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Engineering Looking for a career in Aerospace Engineering

  • Thread starter bentrinh
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15
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Hi, I'm currently a student in high school, and I found this forum. I want to go into aerospace engineering, due to two things - I love creating things, and I love aircraft and spacecraft, so it's a great fit, right? What I'm concerned about right now is the colleges/universities I should consider. Now, without limiting by GPA or test scores, etc, which colleges/universities would you guys suggest? I originally was aiming for Cal Tech (which I live close to), but I meet someone who told me Embry-Riddle was the place to go. He said Cal Tech and MIT were engineering research universities that happen to offer aerospace, whereas Embry-Riddle was an aerospace university more geared towards getting you hired with some hands on activities. I know I'm new here and all, but any advice is highly appreciated.
 
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If you can get accepted to Cal Tech / MIT, and can afford it, and turn it down, then generally speaking you're a dumbass. But that's just my opinion. ^_^
 
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If you can get accepted to Cal Tech / MIT, and can afford it, and turn it down, then generally speaking you're a dumbass. But that's just my opinion. ^_^
Haha, well I don't know a lot of engineers, so I don't have a lot of resources to get this kind of information.
 
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Before you apply to any school, I recommend reading the college reviews written by students. For Embry Riddle in Florida, here is the site : http://www.studentsreview.com/FL/EAU.html

Just type in the other schools you wish to attend by typing in name and searching. I am also in high school and in my sophomore year wanted to be an Aerospace Engineering, but after taking Physics, I realized it was Physics that really stimulated me.
 
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Before you apply to any school, I recommend reading the college reviews written by students. For Embry Riddle in Florida, here is the site : http://www.studentsreview.com/FL/EAU.html

Just type in the other schools you wish to attend by typing in name and searching. I am also in high school and in my sophomore year wanted to be an Aerospace Engineering, but after taking Physics, I realized it was Physics that really stimulated me.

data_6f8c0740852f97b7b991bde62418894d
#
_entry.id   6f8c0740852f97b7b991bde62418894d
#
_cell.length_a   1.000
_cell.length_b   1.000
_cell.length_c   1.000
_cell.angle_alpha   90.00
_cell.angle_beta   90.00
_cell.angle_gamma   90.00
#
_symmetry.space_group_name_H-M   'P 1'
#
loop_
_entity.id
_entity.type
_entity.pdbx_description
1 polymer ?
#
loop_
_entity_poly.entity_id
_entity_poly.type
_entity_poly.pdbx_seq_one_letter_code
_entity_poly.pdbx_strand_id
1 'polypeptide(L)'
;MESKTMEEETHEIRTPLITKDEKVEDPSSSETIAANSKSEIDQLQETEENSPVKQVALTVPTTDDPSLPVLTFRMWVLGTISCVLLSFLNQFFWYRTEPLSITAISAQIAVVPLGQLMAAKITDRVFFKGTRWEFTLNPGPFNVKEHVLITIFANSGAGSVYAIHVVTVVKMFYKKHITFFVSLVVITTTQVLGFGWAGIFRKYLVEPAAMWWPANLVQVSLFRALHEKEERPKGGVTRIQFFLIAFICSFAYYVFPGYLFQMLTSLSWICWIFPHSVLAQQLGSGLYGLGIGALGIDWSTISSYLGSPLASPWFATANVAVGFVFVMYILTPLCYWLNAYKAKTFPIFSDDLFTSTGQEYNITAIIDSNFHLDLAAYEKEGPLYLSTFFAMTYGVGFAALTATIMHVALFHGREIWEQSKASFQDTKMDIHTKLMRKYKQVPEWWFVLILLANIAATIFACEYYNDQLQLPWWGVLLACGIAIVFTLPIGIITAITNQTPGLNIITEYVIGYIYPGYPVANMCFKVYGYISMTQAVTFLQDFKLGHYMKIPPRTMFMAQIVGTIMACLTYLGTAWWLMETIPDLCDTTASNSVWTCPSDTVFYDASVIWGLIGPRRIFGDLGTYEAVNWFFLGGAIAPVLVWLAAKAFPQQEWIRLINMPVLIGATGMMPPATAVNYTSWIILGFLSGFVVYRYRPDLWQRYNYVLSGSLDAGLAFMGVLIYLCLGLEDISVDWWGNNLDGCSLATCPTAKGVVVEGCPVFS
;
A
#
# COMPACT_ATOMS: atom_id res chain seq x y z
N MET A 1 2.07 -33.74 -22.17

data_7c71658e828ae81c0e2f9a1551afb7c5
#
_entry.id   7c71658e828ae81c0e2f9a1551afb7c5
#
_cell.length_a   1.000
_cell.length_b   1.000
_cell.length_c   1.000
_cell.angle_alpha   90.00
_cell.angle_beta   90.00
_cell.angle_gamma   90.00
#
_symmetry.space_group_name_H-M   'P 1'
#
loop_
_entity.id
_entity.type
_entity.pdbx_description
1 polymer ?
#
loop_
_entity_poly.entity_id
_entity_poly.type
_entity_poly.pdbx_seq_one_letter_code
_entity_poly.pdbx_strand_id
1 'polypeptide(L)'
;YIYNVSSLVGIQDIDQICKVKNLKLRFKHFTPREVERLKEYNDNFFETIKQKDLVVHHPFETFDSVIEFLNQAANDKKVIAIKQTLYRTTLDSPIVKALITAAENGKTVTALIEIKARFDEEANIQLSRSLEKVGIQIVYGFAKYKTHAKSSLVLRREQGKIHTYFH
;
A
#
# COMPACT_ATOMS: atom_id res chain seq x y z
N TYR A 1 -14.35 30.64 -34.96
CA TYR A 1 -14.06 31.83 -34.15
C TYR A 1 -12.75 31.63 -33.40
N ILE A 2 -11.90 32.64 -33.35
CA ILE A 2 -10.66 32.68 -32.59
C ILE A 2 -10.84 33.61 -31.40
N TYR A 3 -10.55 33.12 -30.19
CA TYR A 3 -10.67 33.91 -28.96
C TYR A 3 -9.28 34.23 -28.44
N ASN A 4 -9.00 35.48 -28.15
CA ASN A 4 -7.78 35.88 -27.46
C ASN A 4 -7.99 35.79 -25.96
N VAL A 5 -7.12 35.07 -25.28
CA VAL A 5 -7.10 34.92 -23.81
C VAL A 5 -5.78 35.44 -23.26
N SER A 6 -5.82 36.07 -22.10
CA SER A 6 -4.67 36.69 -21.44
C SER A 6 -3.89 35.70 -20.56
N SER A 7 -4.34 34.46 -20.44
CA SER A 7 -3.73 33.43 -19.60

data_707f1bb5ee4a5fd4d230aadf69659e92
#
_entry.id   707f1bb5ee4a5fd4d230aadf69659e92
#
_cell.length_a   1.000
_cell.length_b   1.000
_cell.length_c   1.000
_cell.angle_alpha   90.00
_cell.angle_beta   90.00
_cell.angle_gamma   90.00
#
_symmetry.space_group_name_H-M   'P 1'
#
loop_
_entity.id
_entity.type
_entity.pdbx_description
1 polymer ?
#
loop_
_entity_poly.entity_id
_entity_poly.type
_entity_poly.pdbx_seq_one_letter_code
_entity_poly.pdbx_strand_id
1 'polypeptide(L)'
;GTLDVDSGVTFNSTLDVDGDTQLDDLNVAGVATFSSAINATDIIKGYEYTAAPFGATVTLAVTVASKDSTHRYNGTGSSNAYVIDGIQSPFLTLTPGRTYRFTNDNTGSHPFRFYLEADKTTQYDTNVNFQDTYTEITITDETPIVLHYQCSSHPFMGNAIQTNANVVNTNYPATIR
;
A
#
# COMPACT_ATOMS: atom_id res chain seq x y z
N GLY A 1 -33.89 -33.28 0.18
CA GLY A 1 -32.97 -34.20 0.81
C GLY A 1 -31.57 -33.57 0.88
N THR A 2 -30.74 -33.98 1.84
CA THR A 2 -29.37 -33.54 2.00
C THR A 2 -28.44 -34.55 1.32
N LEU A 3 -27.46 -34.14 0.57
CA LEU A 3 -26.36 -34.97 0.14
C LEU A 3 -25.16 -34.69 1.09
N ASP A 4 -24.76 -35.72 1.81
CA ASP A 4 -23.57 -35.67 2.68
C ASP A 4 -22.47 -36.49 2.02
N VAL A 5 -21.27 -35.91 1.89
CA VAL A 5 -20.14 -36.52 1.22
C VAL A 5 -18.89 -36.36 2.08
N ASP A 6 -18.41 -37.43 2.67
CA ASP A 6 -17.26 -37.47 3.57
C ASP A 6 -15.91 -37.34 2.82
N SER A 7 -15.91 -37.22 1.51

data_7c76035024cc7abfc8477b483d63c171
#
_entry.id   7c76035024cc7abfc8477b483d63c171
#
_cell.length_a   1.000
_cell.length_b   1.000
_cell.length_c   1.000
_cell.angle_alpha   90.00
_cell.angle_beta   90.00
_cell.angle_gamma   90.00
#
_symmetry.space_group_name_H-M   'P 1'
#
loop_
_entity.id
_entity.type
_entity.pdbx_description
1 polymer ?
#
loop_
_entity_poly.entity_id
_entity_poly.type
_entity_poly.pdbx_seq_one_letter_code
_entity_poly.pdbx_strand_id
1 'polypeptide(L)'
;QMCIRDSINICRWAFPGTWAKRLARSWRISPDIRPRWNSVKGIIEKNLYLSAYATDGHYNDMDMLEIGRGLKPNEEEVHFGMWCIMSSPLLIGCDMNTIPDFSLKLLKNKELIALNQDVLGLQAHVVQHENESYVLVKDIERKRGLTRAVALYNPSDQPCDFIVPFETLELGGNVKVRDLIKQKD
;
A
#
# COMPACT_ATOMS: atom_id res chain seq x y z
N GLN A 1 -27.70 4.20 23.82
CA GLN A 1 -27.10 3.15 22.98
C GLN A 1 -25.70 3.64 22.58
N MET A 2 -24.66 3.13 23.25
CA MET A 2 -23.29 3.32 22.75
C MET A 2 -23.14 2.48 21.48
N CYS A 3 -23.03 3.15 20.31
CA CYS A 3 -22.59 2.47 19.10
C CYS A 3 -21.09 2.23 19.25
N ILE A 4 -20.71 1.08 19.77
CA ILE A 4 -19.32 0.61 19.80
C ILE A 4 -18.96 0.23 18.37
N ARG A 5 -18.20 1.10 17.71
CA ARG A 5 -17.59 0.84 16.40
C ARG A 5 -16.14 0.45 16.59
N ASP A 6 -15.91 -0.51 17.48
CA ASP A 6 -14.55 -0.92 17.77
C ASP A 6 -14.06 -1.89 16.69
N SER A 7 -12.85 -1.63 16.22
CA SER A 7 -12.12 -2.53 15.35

Awesome, I didn't know a site like that existed!
 
2,903
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Ok, sorry for the late reply. Your friend is right BECAUSE:

(a) ER is a school mainly for aircraft handywork. If you want to be an Air Traffic Controller, Ground Crew, A/C mechanic, Pilot, Test Pilot, work for the FAA.

(b) A UNIVERSITY on the other hand, is for the theory. If you want to work at Boeing, Lockheed, Northrop, and do the MATHEMATICAL work in designing aircraft.

ER is more for a 'tech job' in the aerospace market. A good 4-year Univ. is for a real 'engineering job'.

My advice, ER is TOO expensive for what you get out of it, which is LESS than a local in-state 4 year school. Stick to a proper univ. and get an engineering degree for a resonable amount of money. ER is in excess of 30k a year. TOO EXPENSIVE.
 
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Hi bentrinh - I want to let you know I work in the admissions office at Embry-Riddle and I'm a graduate of the Daytona Beach campus (just so you know). I want to correct some of what's been said here so you'll be better able to make an informed decision about what's right for you. We are indeed a full-fledged university, in fact US News and World Report has ranked us #1 in the specialty category of “Aerospace/Aeronautical/Astronautical Engineering Programs” at schools where the highest degree is a master’s, Embry-Riddle’s Daytona Beach campus took first place, followed by the U.S. Air Force Academy in second, and Embry-Riddle’s Prescott, Ariz., campus in third.The university, which has one of the largest aerospace engineering programs in the nation, has won the top spot every year since the category was introduced in 2001. Another very important factor to consider as you explore school options is to look for engineering programs that are "ABET accredited," and we have indeed earned that accreditation. It's very important for engineers, so ask about that at any school you look into.